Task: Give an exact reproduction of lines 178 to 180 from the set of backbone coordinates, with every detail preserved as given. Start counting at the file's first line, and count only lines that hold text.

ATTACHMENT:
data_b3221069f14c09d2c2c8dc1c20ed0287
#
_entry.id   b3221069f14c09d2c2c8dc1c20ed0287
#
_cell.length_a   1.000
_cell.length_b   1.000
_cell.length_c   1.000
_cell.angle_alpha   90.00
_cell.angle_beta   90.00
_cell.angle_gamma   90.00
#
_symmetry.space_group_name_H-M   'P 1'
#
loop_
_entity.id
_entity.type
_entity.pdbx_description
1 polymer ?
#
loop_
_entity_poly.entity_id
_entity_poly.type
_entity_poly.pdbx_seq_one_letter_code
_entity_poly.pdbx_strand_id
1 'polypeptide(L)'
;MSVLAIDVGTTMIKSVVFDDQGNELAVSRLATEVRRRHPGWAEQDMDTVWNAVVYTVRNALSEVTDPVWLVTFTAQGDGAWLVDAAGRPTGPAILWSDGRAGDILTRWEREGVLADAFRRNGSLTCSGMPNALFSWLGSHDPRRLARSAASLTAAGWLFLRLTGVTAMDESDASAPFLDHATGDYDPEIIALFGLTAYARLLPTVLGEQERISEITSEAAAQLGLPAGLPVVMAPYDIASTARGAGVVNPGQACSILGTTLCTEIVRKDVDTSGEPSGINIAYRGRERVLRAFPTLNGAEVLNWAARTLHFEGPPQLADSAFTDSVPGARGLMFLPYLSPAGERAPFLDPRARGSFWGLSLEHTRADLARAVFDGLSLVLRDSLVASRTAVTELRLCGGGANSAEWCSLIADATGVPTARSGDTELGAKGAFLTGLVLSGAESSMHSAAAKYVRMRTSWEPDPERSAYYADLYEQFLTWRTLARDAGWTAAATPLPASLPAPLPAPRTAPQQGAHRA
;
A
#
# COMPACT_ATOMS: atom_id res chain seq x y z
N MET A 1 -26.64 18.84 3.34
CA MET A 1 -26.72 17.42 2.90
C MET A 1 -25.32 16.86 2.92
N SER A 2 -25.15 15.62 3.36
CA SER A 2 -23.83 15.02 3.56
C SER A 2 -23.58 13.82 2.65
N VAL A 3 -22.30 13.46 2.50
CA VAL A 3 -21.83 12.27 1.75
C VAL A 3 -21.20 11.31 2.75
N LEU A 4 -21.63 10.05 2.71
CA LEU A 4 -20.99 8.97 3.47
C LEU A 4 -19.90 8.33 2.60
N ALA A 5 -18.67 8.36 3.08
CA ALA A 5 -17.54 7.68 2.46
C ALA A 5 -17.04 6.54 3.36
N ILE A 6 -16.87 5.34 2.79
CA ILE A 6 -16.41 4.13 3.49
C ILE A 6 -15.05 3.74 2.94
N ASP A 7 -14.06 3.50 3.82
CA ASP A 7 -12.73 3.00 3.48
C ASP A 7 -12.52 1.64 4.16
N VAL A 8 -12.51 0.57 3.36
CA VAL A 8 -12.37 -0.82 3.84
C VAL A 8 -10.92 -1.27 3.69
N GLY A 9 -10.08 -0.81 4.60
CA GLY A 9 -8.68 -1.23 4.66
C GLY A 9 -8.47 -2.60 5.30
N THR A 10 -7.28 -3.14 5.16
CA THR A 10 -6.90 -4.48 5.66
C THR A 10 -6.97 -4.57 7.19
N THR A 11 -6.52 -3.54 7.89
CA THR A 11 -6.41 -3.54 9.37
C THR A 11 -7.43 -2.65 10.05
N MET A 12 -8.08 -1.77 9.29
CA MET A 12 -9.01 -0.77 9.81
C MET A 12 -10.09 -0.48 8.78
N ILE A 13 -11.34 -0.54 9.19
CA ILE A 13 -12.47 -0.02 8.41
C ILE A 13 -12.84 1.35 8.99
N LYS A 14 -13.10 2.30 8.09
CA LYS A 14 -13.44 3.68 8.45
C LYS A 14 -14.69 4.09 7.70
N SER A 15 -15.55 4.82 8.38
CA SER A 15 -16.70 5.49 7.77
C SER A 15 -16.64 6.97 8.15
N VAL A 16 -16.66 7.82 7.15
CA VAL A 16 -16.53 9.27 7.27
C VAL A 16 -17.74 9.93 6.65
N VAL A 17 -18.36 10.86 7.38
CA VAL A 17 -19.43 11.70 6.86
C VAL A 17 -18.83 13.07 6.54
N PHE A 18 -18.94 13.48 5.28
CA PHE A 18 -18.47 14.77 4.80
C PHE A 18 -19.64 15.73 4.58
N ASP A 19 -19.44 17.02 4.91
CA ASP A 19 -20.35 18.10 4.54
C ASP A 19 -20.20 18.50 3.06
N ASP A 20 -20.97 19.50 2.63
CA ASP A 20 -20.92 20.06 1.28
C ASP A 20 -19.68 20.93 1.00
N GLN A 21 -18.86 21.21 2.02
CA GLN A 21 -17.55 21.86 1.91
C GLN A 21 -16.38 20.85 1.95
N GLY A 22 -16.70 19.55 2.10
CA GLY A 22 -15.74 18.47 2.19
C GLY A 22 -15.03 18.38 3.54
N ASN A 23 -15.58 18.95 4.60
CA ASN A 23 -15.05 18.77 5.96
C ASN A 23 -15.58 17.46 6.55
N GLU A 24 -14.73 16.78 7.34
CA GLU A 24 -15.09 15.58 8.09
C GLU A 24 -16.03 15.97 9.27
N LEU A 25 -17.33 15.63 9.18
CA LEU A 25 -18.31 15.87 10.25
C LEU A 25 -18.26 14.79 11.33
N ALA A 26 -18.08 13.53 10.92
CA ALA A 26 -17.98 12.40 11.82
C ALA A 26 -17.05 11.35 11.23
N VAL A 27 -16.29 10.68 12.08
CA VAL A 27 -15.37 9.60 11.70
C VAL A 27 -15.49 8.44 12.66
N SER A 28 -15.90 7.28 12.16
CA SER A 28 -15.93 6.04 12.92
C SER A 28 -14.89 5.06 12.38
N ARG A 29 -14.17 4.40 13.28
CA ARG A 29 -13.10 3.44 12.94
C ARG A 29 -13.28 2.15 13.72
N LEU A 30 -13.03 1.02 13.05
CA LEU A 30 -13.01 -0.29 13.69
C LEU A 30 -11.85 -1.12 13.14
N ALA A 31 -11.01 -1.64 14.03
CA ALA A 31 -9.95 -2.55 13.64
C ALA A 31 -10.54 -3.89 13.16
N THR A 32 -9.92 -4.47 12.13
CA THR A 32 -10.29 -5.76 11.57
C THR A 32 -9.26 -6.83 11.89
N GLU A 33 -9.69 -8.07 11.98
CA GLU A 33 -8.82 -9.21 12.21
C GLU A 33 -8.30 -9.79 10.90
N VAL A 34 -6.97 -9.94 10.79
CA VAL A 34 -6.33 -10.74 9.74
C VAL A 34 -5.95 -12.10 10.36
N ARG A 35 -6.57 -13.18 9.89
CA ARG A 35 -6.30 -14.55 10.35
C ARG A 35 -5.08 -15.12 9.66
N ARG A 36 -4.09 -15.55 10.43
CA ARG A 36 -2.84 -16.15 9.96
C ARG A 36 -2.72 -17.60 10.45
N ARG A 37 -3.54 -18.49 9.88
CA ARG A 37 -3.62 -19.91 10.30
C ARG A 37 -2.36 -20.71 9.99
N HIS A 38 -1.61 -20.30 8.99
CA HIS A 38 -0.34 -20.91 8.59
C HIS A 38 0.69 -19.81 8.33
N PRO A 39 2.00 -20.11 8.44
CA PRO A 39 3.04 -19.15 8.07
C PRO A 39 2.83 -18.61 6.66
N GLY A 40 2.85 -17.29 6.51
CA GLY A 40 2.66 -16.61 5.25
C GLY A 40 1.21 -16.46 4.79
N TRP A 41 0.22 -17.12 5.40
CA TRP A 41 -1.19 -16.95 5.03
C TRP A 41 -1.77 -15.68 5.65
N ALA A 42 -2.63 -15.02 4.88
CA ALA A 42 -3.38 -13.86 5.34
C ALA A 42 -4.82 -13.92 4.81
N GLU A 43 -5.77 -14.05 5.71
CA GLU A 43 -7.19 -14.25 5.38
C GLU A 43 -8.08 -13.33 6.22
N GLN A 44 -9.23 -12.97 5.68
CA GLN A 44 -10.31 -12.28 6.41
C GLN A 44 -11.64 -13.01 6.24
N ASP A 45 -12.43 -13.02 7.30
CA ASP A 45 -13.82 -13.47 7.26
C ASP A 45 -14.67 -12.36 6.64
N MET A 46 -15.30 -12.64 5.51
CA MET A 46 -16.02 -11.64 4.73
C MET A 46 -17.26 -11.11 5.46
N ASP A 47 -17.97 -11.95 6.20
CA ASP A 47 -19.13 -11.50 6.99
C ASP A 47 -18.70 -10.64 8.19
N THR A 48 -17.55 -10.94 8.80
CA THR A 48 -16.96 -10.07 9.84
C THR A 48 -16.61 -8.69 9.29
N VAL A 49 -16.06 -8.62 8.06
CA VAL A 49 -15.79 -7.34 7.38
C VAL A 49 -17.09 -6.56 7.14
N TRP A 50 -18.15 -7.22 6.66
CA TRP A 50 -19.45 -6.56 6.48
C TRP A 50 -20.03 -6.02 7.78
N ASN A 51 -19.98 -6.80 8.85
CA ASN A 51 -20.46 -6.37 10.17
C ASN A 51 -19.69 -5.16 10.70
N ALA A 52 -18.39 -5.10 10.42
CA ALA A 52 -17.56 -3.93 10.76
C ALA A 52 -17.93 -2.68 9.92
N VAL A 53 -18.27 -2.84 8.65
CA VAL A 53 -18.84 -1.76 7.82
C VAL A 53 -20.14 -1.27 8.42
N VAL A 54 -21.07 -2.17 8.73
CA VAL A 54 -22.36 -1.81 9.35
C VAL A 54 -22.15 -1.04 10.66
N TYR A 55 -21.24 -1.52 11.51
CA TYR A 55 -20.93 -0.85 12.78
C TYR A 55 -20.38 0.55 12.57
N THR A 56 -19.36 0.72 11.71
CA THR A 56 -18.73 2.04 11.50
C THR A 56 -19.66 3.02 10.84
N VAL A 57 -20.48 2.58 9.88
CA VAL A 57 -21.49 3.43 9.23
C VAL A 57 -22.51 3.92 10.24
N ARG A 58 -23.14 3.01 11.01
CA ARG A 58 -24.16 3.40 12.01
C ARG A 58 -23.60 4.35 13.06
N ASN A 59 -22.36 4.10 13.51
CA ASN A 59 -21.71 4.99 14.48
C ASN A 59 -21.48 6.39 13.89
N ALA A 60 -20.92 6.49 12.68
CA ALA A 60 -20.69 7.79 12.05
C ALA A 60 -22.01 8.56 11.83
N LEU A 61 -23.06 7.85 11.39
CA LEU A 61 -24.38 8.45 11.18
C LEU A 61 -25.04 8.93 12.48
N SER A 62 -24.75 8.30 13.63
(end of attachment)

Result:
N TRP A 50 -18.15 -7.22 6.66
CA TRP A 50 -19.45 -6.56 6.48
C TRP A 50 -20.03 -6.02 7.78